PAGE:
Drug Rehab and Recovery in Kentucky
Recovery in Kentucky is a serious issue that is being faced today. The price of drug addiction seems to be rising higher every year. Both for the toll it takes on lives and relationships, the lives it claims on a daily basis, and the loss in productivity and rising health care costs plus the money spent fighting drug-related crimes. The Kentucky Office of Drug Control Policy estimates the annual cost of drug addiction to be roughly $2.5 to $3.6 billion in the United States.
In 2016, more than 42,000 people died in the U.S. from opioid overdoses, with that number growing in 2017. In terms of which states are suffering the most from this epidemic, Kentucky ranks particularly high. In fact, Kentucky ranks third in the U.S. for deaths related to drug overdose and had a record 1,404 fatal drug overdoses. But in recent years, leaders in Kentucky and across the nation have endeavored to combat this crisis. Some examples include:
The RX Summit
The RX Summit, held this year in Atlanta, was founded by Kentucky congressman Hal Rogers. The summit gathered researchers and officials for a series of discussions about ending opioid abuse. It included members of the National Institute on Drug Abuse, and contained information about the front line battles of fighting addiction.
Funding the Fight Against Abuse
The general assembly in Kentucky this year added $40 million to their general budget to address health disparities across the state. The money will fund research and efforts to combat the opioid epidemic through cutting edge medicine, psychiatric research, and infrastructure.
Growing Opposition to Opioid Distribution
Two clinics in Kentucky have even recently started a federal lawsuit against drug companies on the basis that these companies “engineered” a drug crisis through improper advertising to practitioners. This and other lawsuits are showing a rising tide of opposition to drug makers who may have pushed highly addictive painkillers on patients before considering the consequences. Included in the lawsuit are more than 20 pharmaceutical manufacturers and distributors.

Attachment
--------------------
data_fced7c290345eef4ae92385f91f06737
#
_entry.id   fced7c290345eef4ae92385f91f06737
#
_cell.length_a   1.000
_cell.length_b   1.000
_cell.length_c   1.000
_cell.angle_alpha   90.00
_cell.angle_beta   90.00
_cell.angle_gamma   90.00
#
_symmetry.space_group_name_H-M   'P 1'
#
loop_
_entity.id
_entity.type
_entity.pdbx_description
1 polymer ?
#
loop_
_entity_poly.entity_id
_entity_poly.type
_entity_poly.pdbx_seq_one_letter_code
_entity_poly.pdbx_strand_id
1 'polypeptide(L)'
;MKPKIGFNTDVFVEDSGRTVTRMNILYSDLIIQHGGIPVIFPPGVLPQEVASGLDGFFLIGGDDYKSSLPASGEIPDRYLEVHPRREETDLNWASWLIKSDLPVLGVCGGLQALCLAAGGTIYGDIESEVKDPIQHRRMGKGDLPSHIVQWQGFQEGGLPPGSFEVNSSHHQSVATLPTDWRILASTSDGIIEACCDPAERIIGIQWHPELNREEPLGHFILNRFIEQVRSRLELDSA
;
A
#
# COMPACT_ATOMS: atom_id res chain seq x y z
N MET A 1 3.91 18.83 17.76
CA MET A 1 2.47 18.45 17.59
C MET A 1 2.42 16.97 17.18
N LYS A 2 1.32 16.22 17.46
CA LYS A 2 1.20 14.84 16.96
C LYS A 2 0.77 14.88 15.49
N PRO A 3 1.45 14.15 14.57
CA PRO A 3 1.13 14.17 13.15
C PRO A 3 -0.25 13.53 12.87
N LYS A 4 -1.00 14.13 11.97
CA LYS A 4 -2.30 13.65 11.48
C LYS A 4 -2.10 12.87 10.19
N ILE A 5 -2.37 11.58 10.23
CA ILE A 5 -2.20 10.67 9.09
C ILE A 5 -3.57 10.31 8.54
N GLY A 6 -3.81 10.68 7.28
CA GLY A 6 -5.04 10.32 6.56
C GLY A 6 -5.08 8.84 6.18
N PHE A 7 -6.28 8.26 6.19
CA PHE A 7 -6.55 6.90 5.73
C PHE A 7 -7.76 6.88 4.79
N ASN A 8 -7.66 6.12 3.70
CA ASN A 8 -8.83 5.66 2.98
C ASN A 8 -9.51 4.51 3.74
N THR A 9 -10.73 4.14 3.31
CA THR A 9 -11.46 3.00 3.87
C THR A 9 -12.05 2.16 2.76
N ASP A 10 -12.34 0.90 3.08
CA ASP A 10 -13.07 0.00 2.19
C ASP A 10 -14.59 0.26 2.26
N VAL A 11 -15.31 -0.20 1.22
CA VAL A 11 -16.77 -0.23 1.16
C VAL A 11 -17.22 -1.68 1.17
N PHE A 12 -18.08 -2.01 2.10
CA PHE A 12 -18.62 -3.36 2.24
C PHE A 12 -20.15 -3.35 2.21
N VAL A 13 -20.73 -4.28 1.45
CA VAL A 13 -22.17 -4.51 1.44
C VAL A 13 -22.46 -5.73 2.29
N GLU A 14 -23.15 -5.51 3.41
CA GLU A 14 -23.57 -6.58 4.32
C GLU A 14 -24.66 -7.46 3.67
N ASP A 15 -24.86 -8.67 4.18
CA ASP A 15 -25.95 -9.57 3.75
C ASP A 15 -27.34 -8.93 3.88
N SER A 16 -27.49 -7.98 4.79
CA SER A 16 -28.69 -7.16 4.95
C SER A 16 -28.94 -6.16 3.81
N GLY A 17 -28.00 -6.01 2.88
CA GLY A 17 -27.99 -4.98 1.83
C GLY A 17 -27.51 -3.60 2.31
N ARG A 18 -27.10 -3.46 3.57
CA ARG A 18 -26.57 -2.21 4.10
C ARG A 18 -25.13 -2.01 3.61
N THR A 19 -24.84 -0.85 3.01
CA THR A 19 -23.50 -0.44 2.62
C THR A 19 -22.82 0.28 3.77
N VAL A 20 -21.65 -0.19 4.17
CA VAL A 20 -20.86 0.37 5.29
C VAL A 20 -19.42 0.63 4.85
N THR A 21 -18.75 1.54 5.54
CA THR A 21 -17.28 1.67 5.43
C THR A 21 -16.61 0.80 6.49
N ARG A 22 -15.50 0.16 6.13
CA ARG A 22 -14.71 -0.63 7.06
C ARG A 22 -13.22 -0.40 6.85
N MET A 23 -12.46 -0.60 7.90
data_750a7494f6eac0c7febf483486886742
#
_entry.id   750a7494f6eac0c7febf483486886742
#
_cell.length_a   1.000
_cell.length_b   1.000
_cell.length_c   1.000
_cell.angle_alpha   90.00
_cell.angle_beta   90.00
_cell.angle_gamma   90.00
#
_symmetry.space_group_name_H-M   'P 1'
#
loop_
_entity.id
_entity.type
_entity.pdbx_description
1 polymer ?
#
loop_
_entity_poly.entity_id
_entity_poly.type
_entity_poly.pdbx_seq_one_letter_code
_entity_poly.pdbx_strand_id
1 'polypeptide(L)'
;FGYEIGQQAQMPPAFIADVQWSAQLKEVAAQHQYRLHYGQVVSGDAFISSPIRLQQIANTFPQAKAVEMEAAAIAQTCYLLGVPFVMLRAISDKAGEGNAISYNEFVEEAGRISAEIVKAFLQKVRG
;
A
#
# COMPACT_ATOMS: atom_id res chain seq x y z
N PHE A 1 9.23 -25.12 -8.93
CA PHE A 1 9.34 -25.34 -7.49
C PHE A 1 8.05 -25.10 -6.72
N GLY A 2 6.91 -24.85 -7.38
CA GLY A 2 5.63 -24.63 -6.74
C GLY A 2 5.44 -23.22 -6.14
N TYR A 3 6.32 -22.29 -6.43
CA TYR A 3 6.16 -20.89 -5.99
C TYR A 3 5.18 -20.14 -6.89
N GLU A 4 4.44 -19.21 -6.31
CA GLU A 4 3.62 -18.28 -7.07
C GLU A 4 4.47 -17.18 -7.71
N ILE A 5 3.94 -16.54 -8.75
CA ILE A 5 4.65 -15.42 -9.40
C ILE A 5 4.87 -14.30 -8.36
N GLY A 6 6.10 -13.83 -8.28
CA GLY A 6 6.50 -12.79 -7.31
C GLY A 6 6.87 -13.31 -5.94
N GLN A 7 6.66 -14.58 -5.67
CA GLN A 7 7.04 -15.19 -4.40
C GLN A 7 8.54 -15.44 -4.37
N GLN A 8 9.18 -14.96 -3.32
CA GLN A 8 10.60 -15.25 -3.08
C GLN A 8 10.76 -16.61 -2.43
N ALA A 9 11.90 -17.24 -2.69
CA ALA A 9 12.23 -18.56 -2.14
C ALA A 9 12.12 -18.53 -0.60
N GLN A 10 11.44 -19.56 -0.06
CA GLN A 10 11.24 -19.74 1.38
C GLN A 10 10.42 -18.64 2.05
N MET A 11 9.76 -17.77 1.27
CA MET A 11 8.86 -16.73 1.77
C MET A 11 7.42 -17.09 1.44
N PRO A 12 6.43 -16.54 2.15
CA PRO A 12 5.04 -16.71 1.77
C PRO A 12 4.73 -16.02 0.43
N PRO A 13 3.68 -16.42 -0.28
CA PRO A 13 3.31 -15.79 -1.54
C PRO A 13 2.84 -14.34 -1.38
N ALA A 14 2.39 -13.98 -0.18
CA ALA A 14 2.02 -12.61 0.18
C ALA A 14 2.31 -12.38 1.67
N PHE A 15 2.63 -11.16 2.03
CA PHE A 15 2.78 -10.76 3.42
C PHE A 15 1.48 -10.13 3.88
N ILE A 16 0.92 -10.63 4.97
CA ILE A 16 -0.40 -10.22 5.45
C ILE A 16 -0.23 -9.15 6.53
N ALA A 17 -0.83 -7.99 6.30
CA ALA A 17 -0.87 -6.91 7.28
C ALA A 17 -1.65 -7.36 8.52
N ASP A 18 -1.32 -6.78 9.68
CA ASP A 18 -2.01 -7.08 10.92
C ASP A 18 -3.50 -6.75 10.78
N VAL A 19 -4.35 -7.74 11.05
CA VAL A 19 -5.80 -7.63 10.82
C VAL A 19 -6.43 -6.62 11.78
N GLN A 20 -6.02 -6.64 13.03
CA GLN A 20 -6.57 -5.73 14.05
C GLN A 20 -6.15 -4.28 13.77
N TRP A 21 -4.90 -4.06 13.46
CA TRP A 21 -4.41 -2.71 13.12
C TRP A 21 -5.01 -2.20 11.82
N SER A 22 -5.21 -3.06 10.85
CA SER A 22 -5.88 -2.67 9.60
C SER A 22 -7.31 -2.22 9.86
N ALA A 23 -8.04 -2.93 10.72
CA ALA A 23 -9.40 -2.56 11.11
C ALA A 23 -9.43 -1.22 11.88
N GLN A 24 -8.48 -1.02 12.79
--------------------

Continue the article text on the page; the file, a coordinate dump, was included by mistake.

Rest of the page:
The lawsuits allege that the drug companies worsened the drug crisis in Kentucky. Evidence includes one company that distributed guides downplaying the addictive tendencies of opioid substitutes and the long term health risks. It also alleges that the companies targeted susceptible populations in rural health clinics through the Appalachians. Fortunately, there are also a growing number of drug and alcohol rehabs in Lexington and across the state helping opioid addicts recover.
Ditch your Drug Surplus
Kentucky Attorney General Andy Beshear recently helped kickstart a new initiative to dispose of unused opioid medication. In partnership with CVS pharmacy, the program installs in-store drug disposal units for users to ditch their unused painkiller medication. Staff will explain and make customers aware of the option they have to get rid of their surplus. Nationwide, CVS has implemented more than 850 units and collected more than 140 metric tons of unwanted medication.
One in four Kentuckians is currently suffering from a substance abuse problem. That means that there has been a rising demand for sober living housing, rehabs, and apartments. In Lexington, rehab homes like Landmark Recovery of Lexington and Hope Center will be adding to the growing market.
Kentucky has consistently ranked among the highest states for drug overdoses in the past decade. It also has one of the highest Hepatitis C populations. In response to this, Kentucky has lead the charge in advocating for needle exchange programs, and will soon have the highest number of exchange sites in the country.
Bourbon country, however, is a holdout, as opposed to Louisville and Lexington, and has shot down repeated attempts to open an exchange. Many are skeptical about opening up the exchange sites because they could promote unfettered drug use by addicts. However, when one considers how rapid the spread of HIV and Hep C can occur through intravenous needle sharing, and the associated costs with rehab, the burden on the taxpayers becomes more understandable.
By the end of 2016, there were thirty different needle exchange programs in the Appalachian area, and by the end of 2017 nearly 40 more had been added. Ten more have opened in 2018 thus far.
Rehab in Louisville & Lexington
Kentucky is not alone in facing this epidemic. Drug and alcohol addiction is a multi-faceted problem, and this requires a multi-faceted approach. By implementing more services and care options for recovering addicts, Kentucky places itself on the forefront of battling addiction. It can become a model for using collaboration as the means to end a challenge.
If you or a loved one in the Louisville/Lexington area of KY are seeking help to treat a substance abuse disorder, reach out to Landmark Recovery. At Landmark, we approach treatment from the perspective that everyone is different, and requires a unique and ongoing solution. Reach out to Landmark Recovery today for the best recovery in Kentucky that can help you to begin your journey to a better tomorrow.